Dipendra of Nepal
Dipendra Bir Bikram Shah (Nepali: दीपेन्द्र वीर विक्रम शाह) (27 June 1971 – 4 June 2001) was a Nepalese crown prince who briefly ascended to become the King of Nepal for three days from 1 to 4 June 2001.
Dipendra briefly became king at age 29 when for unknown reasons he killed his parents (King Birendra and Queen Aishwarya) and seven other people during a shooting rampageon 1 June 2001. At the end of his rampage, Dipendra also shot himself and slipped into a coma for three days. Upon Dipendra's death, his father's brother Gyanendra became king.
King Dipendra received his early education at Budhanilkantha School in Kathmandu. Later, he attended Eton College in England. After Eton, he attended Tribhuvan University in Nepal and later joined the Military Academy in Kharipati, Nepal. He studied Geography at Tribhuvan University for his master's degree and was a PhD student at the same university. He received military training from Academy of Royal Nepalese Gurkha Army, and piloting training from the Civil Aviation Department.
Dipendra was interested in the fields of social service and had a keen interest in sports. He used to attend various national and international sports ceremonies where Nepalese players participated. Dipendra became a keen karateka when he was studying in England and had received black belt at around the age of 20. He was a patron of the National Sports Council and Nepal's Scouts. Dipendra also wrote articles that were published in Nepalese periodicals. His writings were often on the motifs of nationhood and nationality.
Nepalese royal massacre
On 1 June 2001, Crown Prince Dipendra opened fire at a house on the grounds of the Narayanhity Royal Palace, the residence of the Nepalese monarchy, where a party was being held. He shot and killed his father, King Birendra, his mother, Queen Aishwarya, and seven other members of the royal family before shooting himself in the head. Due to his wiping out of most of the line of succession, he was crowned king while in a comatose state from the head wound.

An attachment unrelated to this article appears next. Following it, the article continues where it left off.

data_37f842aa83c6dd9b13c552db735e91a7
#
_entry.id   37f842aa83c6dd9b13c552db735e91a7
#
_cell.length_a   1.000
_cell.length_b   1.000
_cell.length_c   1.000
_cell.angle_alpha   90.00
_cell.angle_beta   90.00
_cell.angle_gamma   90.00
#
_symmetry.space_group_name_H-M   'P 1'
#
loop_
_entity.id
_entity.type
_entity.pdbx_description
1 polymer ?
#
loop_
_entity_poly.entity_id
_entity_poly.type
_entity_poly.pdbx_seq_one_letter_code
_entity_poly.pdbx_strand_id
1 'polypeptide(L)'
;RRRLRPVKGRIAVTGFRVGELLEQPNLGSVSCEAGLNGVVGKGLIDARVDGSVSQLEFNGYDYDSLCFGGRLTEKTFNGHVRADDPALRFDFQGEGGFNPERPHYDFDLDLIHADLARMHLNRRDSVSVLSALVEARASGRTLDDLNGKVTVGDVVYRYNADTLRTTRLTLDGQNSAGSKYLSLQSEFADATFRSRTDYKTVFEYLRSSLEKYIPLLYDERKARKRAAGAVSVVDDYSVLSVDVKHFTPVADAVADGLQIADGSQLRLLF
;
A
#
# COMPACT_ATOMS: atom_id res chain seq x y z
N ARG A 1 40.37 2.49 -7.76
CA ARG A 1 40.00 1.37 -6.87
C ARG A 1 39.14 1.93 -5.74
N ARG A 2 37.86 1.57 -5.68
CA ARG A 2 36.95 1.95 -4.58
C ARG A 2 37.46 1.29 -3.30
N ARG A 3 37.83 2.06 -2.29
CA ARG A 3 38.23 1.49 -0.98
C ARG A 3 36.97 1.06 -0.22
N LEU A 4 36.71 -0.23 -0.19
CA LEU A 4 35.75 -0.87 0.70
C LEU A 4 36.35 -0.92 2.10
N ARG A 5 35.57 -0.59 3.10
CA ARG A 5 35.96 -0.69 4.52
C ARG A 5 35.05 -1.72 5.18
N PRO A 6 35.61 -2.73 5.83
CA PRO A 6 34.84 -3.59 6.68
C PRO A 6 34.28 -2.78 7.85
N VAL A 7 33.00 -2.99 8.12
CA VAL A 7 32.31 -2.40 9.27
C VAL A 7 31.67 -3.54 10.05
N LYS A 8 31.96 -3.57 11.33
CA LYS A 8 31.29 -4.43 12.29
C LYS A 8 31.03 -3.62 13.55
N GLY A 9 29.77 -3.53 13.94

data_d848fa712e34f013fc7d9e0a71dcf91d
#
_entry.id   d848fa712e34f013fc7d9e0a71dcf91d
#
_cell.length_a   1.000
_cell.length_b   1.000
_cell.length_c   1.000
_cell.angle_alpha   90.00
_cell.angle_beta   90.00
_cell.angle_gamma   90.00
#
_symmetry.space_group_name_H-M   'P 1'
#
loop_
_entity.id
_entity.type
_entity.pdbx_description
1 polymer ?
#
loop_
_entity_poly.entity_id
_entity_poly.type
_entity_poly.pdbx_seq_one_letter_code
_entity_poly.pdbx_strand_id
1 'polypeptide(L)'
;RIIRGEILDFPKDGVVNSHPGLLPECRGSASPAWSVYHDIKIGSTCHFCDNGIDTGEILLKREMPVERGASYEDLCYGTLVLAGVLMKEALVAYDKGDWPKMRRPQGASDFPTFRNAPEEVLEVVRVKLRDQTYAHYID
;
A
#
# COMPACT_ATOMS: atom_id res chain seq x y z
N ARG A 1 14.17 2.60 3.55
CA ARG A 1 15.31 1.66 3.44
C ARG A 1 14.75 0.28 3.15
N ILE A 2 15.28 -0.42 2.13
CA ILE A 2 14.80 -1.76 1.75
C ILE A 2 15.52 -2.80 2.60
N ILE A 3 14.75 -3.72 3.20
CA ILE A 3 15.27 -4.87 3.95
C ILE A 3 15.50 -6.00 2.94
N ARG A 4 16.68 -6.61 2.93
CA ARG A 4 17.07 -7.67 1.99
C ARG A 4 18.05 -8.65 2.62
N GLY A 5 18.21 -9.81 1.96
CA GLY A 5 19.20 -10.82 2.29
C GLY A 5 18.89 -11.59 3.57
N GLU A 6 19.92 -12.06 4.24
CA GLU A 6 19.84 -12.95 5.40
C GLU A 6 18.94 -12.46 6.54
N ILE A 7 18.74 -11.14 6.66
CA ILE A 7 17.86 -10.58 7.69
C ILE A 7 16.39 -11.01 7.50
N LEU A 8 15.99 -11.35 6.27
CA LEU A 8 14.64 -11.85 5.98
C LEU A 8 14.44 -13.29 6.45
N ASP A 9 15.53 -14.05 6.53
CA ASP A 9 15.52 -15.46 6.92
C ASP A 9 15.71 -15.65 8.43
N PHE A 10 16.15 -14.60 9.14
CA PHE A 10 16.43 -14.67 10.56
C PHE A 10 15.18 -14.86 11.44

His motive for the murders is unknown, but there are various theories. Dipendra desired to marry Devyani Rana, the daughter of an Indian royal family whom he had met in England, but due to her family's lower caste and her father's political alliances, Dipendra's parents objected; he was told that he would have to give up his claim to the throne in order to marry her. Other theories allege that Dipendra was unhappy with the country's shift from an absolute to a constitutional monarchy, and that too much power had been given away following the 1990 People's Movement.
Much controversy surrounds the circumstances of the massacre, and even today, with the monarchy abolished, many questions remain within Nepal about its cause. Sources of the yet unanswered questions include details such as the apparent lack of security at the event; the absence of Prince Gyanendra, Dipendra's uncle who succeeded him, from the party; the fact that, despite being right-handed, Dipendra's self-inflicted head-wound was located at his left temple; and finally that the subsequent investigation lasted for only two weeks and did not involve any major forensic analysis.
- Sovereign of the Order of Nepal Pratap Bhaskara
- Sovereign of the Order of Ojaswi Rajanya
- Sovereign of the Order of Nepal Taradisha
- Sovereign of the Order of Tri Shakti Patta
- Sovereign of the Order of Gorkha Dakshina Bahu
- Most Glorious Mahendra Chain
- King Birendra Investiture Medal (24 February 1975)
- Commemorative Silver Jubilee Medal of King Birendra (31 January 1997)
- Denmark : Knight Grand Cross of the Order of the Dannebrog (17 October 1989)
- Germany : Knight Grand Cross Order of Merit of the Federal Republic of Germany (1997)
- Japan : Knight Grand Cordon of the Order of the Chrysanthemum (12/04/2001)
|Relation name||Relation type||Description|
|1||Birendra of Nepal||Father, Victim|
|2||Queen Aishwarya||Mother, Victim|